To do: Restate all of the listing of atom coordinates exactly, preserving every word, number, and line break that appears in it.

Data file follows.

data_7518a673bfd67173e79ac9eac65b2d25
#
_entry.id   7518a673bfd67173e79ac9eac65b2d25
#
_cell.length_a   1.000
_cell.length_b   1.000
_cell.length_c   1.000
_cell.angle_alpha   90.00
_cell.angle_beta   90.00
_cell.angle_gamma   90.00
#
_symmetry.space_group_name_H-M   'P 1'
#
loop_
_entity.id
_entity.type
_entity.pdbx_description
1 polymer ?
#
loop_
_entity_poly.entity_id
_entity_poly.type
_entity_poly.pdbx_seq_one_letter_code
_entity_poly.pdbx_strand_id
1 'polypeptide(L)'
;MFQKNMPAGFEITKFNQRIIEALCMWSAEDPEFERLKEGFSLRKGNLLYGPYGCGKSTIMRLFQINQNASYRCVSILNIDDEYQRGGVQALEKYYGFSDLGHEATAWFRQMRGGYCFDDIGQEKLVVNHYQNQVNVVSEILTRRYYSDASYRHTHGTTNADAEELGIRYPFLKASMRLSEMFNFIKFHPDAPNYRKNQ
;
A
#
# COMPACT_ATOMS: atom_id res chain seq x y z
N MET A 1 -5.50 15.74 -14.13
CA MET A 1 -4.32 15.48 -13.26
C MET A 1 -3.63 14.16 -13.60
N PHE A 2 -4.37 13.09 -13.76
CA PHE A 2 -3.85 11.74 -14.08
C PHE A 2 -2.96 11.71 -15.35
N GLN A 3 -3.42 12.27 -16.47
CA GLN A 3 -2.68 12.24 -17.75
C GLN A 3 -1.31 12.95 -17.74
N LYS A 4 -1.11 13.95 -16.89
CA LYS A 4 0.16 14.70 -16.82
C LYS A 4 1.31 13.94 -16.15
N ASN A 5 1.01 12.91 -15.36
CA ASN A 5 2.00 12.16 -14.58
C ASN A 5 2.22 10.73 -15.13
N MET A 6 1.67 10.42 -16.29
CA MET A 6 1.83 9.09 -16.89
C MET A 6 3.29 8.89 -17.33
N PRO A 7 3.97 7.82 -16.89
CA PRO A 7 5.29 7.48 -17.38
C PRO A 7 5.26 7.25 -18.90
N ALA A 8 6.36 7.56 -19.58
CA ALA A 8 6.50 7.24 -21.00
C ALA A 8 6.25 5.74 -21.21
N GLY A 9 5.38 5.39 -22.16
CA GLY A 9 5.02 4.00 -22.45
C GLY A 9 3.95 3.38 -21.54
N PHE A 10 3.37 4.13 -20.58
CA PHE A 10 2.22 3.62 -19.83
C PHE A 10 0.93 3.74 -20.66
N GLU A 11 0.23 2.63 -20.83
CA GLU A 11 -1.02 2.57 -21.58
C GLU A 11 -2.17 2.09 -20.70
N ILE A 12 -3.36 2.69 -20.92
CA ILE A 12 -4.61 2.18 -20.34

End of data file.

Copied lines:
data_7518a673bfd67173e79ac9eac65b2d25
#
_entry.id   7518a673bfd67173e79ac9eac65b2d25
#
_cell.length_a   1.000
_cell.length_b   1.000
_cell.length_c   1.000
_cell.angle_alpha   90.00
_cell.angle_beta   90.00
_cell.angle_gamma   90.00
#
_symmetry.space_group_name_H-M   'P 1'
#
loop_
_entity.id
_entity.type
_entity.pdbx_description
1 polymer ?
#
loop_
_entity_poly.entity_id
_entity_poly.type
_entity_poly.pdbx_seq_one_letter_code
_entity_poly.pdbx_strand_id
1 'polypeptide(L)'
;MFQKNMPAGFEITKFNQRIIEALCMWSAEDPEFERLKEGFSLRKGNLLYGPYGCGKSTIMRLFQINQNASYRCVSILNIDDEYQRGGVQALEKYYGFSDLGHEATAWFRQMRGGYCFDDIGQEKLVVNHYQNQVNVVSEILTRRYYSDASYRHTHGTTNADAEELGIRYPFLKASMRLSEMFNFIKFHPDAPNYRKNQ
;
A
#
# COMPACT_ATOMS: atom_id res chain seq x y z
N MET A 1 -5.50 15.74 -14.13
CA MET A 1 -4.32 15.48 -13.26
C MET A 1 -3.63 14.16 -13.60
N PHE A 2 -4.37 13.09 -13.76
CA PHE A 2 -3.85 11.74 -14.08
C PHE A 2 -2.96 11.71 -15.35
N GLN A 3 -3.42 12.27 -16.47
CA GLN A 3 -2.68 12.24 -17.75
C GLN A 3 -1.31 12.95 -17.74
N LYS A 4 -1.11 13.95 -16.89
CA LYS A 4 0.16 14.70 -16.82
C LYS A 4 1.31 13.94 -16.15
N ASN A 5 1.01 12.91 -15.36
CA ASN A 5 2.00 12.16 -14.58
C ASN A 5 2.22 10.73 -15.13
N MET A 6 1.67 10.42 -16.29
CA MET A 6 1.83 9.09 -16.89
C MET A 6 3.29 8.89 -17.33
N PRO A 7 3.97 7.82 -16.89
CA PRO A 7 5.29 7.48 -17.38
C PRO A 7 5.26 7.25 -18.90
N ALA A 8 6.36 7.56 -19.58
CA ALA A 8 6.50 7.24 -21.00
C ALA A 8 6.25 5.74 -21.21
N GLY A 9 5.38 5.39 -22.16
CA GLY A 9 5.02 4.00 -22.45
C GLY A 9 3.95 3.38 -21.54
N PHE A 10 3.37 4.13 -20.58
CA PHE A 10 2.22 3.62 -19.83
C PHE A 10 0.93 3.74 -20.66
N GLU A 11 0.23 2.63 -20.83
CA GLU A 11 -1.02 2.57 -21.58
C GLU A 11 -2.17 2.09 -20.70
N ILE A 12 -3.36 2.69 -20.92
CA ILE A 12 -4.61 2.18 -20.34